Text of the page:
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bruvnic

My compost pile

28 posts in this topic
2 hours ago, ratdog said:

 

I compost food waste, root balls and garden waste in heaps with pallets (the ones without gaps between the slats) around the outside and a lid, you want it on the ground and the worms will find it soon enough, with this method you will have a decent compost in four months, in the summer maybe quicker.

 

 

My “garden” is actually a roof terrace so no access for the worms   which is why I was thinking to buy some

 

Worst case if I do buy a load of worms and they die in their how bad would that stink and would they then not eventually decompose and make my compost richer? 

 

 

 

 

 

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Worst case is they die. They won't smell in a compost heap. You will just wonder where they have gone @bruvnic

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They would become part of the compost and enrich it.All worm castings will have composted dead worms in it.1 of the good things about having worms do the composting is the decrease of rotten smells.Have only ever had a strong smell once in my worms when added a load of slightly rotten spring greens but only lasted a couple of days

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Nice one lads,  looks like I’m getting some new wriggly friends then! 

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Be very careful if you buy a worm bin, do some research first.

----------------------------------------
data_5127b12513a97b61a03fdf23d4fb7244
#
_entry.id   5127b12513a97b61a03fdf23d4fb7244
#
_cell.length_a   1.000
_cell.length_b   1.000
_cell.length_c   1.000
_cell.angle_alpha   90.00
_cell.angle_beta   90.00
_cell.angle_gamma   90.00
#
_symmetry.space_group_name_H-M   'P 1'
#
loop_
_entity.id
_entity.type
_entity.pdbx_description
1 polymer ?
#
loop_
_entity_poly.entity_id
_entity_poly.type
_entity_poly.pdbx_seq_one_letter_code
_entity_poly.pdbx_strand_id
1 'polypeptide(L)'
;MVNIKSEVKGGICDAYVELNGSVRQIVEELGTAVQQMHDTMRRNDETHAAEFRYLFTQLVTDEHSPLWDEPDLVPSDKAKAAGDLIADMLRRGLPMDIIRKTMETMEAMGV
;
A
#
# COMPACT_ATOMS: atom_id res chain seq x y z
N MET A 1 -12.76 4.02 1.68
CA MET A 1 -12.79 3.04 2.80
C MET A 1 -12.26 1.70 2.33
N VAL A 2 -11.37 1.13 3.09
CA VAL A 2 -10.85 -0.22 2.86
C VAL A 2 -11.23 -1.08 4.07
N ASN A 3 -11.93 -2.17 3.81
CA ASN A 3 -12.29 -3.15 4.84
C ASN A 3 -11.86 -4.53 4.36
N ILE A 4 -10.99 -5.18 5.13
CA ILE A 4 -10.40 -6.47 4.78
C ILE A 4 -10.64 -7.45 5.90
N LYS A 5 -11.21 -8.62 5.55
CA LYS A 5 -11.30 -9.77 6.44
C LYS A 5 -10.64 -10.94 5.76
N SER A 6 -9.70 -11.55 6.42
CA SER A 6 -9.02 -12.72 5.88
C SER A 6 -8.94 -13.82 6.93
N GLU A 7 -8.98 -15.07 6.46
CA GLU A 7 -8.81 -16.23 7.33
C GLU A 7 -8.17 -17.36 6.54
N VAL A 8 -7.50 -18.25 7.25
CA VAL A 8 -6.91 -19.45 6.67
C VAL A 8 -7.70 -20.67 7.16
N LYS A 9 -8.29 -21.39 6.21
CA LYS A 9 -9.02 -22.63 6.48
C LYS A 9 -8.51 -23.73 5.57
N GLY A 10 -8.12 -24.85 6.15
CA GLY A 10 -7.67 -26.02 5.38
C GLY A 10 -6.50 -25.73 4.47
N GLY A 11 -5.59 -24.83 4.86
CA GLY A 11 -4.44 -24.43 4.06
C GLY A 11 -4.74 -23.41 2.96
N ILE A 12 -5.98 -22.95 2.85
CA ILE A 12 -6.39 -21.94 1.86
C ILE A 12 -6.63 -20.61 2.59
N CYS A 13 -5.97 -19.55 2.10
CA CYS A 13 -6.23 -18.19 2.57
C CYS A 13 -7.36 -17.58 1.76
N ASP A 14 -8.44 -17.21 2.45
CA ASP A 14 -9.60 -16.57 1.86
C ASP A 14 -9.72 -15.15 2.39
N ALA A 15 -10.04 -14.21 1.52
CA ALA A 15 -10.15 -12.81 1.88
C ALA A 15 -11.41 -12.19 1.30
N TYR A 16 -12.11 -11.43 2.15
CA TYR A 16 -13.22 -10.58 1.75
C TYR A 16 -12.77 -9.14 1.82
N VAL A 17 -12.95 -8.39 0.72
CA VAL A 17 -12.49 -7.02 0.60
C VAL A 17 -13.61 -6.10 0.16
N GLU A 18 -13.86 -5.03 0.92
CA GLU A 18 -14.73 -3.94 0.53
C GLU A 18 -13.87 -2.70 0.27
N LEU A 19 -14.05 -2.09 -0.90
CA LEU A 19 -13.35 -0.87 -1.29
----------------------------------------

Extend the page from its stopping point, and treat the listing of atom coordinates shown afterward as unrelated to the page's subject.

Probably the biggest mistake you could make would be putting it on a roof terrace, you’ll cook ‘em unless you can provide shade and guarantee temperatures don’t go much above 25C.

 

Believe me, I’ve been there.

 

The other important factor is humidity, they like it damp but not wet. Control that with shredded cardboard.

 

I’ve had mine for about two and a half years now, a Worm City 4 tray system although I only use 3 trays. Keep it in the kitchen :yes:

 

 

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Posted (edited)

Just so your aware your "compost" will be full of fungus gnats and other potential pests.

 

I've used my own hot compost and as a preventative I put pairs of tights over the pots and tied them around the stems. If I hadn't of it would have been swarming with gnats come flower time, they were hundreds trapped in each pot, they end up stuck to your bud, it's rank and best avoided.

 

If you do decide to bring your "compost" indoors I would advise you to treat it with Nemasys Fruit and Veg to keep them in check.

 

Personally I would add some fish blood and bone (wilko) to it then mix it 50/50 with fresh compost like say Westlands Jacks Magic (b&m). I'd then use it for growing Sarpo Mira (blight resistent) potatoes up on your roof terrence in big pots.

Edited by SolomonBruceman
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say i dug out a bucket full of the fully composted bit of my pile that's bound to be full of worm castings by now what would br the best way to use it?

 

i guess top dressing is a no no seen as it'll be full of pests,     is their a way to setralize it without killing all the goodness too?

 

 

could i make a tea out of it that would kill any bugs in the process?

 

im also top dressing with coffee grounds,  i could get a load from a local coffee shop and add that to the tea too,  is it possible to over do top dressing with coffee grounds or should i just keep chucking them on as top dressing?